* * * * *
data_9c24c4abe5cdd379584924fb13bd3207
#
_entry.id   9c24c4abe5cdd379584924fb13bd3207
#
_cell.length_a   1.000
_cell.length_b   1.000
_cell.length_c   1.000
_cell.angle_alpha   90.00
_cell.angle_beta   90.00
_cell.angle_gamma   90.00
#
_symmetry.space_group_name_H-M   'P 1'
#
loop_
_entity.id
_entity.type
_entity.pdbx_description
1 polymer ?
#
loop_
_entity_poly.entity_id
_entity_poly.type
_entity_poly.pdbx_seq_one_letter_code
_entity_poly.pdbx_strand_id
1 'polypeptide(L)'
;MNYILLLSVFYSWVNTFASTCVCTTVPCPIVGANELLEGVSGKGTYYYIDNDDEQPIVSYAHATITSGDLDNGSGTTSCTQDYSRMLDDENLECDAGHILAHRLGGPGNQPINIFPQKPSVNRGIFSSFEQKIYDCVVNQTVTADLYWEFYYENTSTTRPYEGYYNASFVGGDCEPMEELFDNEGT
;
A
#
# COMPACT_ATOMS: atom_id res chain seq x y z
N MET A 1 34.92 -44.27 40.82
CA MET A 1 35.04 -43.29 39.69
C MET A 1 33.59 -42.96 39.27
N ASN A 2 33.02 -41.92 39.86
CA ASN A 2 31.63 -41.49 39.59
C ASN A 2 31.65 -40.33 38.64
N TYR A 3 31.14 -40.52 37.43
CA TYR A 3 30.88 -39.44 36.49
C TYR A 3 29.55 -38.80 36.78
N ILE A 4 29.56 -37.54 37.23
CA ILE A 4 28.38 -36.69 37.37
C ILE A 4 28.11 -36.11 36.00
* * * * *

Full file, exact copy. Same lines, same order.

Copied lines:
data_9c24c4abe5cdd379584924fb13bd3207
#
_entry.id   9c24c4abe5cdd379584924fb13bd3207
#
_cell.length_a   1.000
_cell.length_b   1.000
_cell.length_c   1.000
_cell.angle_alpha   90.00
_cell.angle_beta   90.00
_cell.angle_gamma   90.00
#
_symmetry.space_group_name_H-M   'P 1'
#
loop_
_entity.id
_entity.type
_entity.pdbx_description
1 polymer ?
#
loop_
_entity_poly.entity_id
_entity_poly.type
_entity_poly.pdbx_seq_one_letter_code
_entity_poly.pdbx_strand_id
1 'polypeptide(L)'
;MNYILLLSVFYSWVNTFASTCVCTTVPCPIVGANELLEGVSGKGTYYYIDNDDEQPIVSYAHATITSGDLDNGSGTTSCTQDYSRMLDDENLECDAGHILAHRLGGPGNQPINIFPQKPSVNRGIFSSFEQKIYDCVVNQTVTADLYWEFYYENTSTTRPYEGYYNASFVGGDCEPMEELFDNEGT
;
A
#
# COMPACT_ATOMS: atom_id res chain seq x y z
N MET A 1 34.92 -44.27 40.82
CA MET A 1 35.04 -43.29 39.69
C MET A 1 33.59 -42.96 39.27
N ASN A 2 33.02 -41.92 39.86
CA ASN A 2 31.63 -41.49 39.59
C ASN A 2 31.65 -40.33 38.64
N TYR A 3 31.14 -40.52 37.43
CA TYR A 3 30.88 -39.44 36.49
C TYR A 3 29.55 -38.80 36.78
N ILE A 4 29.56 -37.54 37.23
CA ILE A 4 28.38 -36.69 37.37
C ILE A 4 28.11 -36.11 36.00